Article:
On World Animal Day, think about how you can help

Volunteer: Rescue groups are in desperate need of volunteers to help clean, feed, exercise and socialise with the animals.
Volunteer: Rescue groups are in desperate need of volunteers to help clean, feed, exercise and socialise with the animals.

World Animal Day, on October 4, aims to raise the status of animals in order to improve welfare standards around the globe.

According to the most recent report by Animal Medicines Australia, more than 62 percent of Australian households own an animal. Yet every year it is estimated 200,000 pets are left unclaimed in Australian pounds due to a range of issues.

In celebration of World Animal Day and animal friendships nationally, PETstock provided tips on how to keep your pets happy and healthy, as well as help raise awareness and support for animals in need.

Caring for your pets

  • Diet: Considering giving Fido a treat on World Animal Day? According to PETstock VET Dr Hay Chung, treats are fine but pets need a healthy, well balanced diet. "High-end treats should only be given on occasions as over-feeding could cause weight gain or other health-related issues. Always check with your local vet," she said.
  • Show the love: Positive interaction such as cuddling or patting your pet helps strengthen the bond between you and your furry friend. "Spending quality time and paying special attention to animals such as dogs, cats, rabbits and even pet mice improves their developmental and social skills, as well as their general health and mental wellbeing," Dr Hay Chung said.
  • Regular exercise: All animals need their daily dose of exercise. Most dogs love exploring new and interesting places with their best friend. Vary your daily walks as new routes provide exposure to exciting smells and different stimulation.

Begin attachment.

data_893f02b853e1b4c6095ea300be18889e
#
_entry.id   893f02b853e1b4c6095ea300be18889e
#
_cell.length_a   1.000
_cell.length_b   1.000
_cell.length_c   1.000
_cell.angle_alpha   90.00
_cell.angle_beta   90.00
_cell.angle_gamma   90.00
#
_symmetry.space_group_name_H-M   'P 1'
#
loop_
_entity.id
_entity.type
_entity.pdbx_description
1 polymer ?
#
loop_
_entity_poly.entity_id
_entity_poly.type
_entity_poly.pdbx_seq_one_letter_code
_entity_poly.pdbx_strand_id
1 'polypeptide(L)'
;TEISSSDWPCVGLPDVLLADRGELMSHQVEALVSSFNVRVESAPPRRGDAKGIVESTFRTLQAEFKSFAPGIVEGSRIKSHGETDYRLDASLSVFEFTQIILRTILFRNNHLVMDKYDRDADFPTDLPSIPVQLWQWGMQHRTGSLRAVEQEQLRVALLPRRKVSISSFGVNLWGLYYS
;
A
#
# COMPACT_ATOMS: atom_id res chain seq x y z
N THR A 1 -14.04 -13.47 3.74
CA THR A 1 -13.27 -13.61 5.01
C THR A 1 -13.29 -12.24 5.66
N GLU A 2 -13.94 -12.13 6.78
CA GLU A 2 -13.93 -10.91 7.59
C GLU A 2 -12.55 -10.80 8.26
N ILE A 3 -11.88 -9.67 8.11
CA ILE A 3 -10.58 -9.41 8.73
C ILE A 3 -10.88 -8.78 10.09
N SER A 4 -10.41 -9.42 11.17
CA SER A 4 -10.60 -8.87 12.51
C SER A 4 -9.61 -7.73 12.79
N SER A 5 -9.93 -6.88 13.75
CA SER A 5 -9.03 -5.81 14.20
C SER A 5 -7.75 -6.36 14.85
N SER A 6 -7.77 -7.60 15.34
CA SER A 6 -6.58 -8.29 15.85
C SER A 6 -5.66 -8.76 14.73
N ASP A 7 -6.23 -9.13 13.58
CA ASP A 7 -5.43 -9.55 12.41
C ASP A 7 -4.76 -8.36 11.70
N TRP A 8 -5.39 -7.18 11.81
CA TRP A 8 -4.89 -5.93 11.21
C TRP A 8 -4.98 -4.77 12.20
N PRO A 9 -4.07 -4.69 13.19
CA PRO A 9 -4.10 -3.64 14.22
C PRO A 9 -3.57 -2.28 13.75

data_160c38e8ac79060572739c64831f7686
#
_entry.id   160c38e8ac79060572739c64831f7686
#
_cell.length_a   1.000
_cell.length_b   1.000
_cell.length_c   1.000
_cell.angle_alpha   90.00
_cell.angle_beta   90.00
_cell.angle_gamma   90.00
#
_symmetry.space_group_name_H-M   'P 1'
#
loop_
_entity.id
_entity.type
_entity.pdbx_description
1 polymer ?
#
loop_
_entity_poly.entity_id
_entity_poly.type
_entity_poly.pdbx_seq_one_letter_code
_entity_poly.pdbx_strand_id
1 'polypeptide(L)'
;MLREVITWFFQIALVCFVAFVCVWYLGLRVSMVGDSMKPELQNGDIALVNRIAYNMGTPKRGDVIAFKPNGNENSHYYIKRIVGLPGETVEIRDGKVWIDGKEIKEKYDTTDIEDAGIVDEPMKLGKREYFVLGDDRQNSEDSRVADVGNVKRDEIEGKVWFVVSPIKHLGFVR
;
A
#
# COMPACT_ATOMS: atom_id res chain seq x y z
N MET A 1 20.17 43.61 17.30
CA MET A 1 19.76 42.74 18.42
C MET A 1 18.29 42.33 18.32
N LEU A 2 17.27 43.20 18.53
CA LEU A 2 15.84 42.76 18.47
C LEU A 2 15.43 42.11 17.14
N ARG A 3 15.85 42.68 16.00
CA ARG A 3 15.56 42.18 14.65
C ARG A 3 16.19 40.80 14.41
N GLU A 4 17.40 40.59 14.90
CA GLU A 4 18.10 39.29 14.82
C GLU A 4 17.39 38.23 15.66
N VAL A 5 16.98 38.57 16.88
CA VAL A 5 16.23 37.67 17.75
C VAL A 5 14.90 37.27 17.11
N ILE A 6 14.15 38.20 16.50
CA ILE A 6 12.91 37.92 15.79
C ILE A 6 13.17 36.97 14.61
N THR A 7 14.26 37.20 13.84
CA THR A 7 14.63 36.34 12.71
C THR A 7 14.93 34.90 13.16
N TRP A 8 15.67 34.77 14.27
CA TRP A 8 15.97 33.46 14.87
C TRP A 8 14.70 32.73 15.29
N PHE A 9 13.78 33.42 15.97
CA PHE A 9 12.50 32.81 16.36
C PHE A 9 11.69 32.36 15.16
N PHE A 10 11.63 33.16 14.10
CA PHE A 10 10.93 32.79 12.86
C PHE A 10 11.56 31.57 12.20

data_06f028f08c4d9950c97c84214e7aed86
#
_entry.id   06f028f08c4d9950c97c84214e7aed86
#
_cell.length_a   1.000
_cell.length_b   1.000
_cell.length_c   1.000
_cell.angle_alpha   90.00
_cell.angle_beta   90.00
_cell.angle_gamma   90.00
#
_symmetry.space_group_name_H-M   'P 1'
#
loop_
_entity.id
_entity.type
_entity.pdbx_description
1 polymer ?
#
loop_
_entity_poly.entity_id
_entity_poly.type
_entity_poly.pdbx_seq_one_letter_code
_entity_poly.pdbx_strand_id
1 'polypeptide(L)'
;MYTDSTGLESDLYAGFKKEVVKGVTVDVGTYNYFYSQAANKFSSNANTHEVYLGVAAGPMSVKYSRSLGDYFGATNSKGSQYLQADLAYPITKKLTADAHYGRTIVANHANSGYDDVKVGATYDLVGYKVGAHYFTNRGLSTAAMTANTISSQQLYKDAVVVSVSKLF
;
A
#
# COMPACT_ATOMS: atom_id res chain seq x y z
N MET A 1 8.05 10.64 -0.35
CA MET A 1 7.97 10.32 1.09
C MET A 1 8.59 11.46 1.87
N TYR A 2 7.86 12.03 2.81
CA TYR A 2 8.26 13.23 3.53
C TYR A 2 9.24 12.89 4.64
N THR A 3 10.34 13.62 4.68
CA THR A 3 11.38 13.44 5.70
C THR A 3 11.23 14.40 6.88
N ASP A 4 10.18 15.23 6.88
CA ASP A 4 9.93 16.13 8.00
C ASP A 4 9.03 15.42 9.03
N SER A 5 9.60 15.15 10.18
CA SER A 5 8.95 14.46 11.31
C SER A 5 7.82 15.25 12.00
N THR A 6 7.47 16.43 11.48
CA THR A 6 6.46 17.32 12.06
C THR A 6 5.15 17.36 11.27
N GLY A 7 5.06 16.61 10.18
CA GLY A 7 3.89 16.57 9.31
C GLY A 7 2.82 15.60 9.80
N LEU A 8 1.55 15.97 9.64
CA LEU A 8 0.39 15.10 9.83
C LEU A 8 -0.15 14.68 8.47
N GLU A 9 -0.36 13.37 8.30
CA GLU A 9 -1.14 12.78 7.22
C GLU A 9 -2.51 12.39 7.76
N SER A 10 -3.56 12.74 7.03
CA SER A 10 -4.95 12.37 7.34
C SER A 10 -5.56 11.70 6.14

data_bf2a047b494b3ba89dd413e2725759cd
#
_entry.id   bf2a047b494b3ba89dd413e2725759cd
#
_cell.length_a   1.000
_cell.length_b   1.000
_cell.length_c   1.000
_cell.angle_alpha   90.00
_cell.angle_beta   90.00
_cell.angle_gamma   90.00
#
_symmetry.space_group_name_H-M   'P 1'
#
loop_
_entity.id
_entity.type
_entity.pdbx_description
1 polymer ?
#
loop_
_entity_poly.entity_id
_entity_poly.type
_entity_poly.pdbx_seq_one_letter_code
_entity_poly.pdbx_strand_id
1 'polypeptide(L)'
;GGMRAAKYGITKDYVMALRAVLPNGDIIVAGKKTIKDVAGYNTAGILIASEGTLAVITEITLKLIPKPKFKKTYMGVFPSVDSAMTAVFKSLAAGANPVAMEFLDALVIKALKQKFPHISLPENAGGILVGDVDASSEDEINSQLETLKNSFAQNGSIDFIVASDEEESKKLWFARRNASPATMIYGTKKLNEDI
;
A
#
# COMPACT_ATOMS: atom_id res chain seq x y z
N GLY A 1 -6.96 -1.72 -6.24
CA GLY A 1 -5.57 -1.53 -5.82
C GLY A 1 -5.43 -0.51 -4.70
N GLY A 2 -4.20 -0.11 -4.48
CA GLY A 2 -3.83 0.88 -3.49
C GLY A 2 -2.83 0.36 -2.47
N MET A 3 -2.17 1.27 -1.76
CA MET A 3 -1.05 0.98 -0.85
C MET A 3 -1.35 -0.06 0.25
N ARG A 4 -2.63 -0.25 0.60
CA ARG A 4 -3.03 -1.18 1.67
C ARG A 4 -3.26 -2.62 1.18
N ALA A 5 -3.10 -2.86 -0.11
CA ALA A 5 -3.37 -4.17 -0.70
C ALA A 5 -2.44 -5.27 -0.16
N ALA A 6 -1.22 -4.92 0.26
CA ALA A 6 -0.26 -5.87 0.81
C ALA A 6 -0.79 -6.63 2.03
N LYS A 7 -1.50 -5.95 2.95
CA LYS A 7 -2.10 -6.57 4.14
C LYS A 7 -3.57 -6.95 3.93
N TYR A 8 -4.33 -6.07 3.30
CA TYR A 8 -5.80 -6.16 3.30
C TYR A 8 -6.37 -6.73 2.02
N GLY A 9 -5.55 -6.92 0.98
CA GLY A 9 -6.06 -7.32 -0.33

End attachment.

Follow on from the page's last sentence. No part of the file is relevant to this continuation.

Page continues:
Caring for all animals

  • Use social media: Join local animal groups and community events online and search local news publications for celebrations taking place near you this World Animal Day.
  • Volunteer: Get your fix of cuddles and playtime by volunteering at your local animal shelter. Rescue groups are often small, grassroots organisations that depend on the generosity of volunteers. Rescue groups are in desperate need of volunteers to help clean, feed, exercise and socialise with the animals.
  • Adopt: Pet companionship has been linked with so many benefits - lower levels of stress and anxiety, reduced risk of heart disease, lower blood pressure, improved mood, and help with loneliness and depression. Not to mention the incredible feeling that comes from knowing you've saved a life. As many Australians are becoming more aware of how their decisions impact the environment, pet adoption provides a sustainable option for pet ownership. More and more have turned away from puppy farms and dogs bred with cuteness rather than health in mind and want to save a rescue pet.
  • Foster: If your circumstances are not quite right to take on the responsibility of owning a pet full time, there are plenty of animals in desperate need of foster carers. Rather than remaining in shelters, foster care provides a loving home environment for rescue pets while they wait for their forever home. It's an incredibly rewarding experience and the perfect way to help if you can't take on a full-time pet.
  • Donate: There are hundreds of incredible organisations and charities who are making a difference to the lives of animals and families such as PETstock's charity organisation PETstock Assist. Their charity work includes supporting rescue groups, fundraising for animal charities, organising national food drives, providing discounted vet care and in-store adoption drives. With continued support these valuable organisations can help even more animals in need.

About World Animal Day

World Animal Day dates was started in Berlin in 1925 by Heinrich Zimmermann, the publisher of German magazine Man and Dog. The day was originally held in March but was moved to October 4 in 1929 to be in line with the day of Francis of Assisi, a patron saint who was believed to be able to talk to animals. The event is now recognised in more than 100 countries and has been used in several places as the base to successfully lobby for better treatment of animals.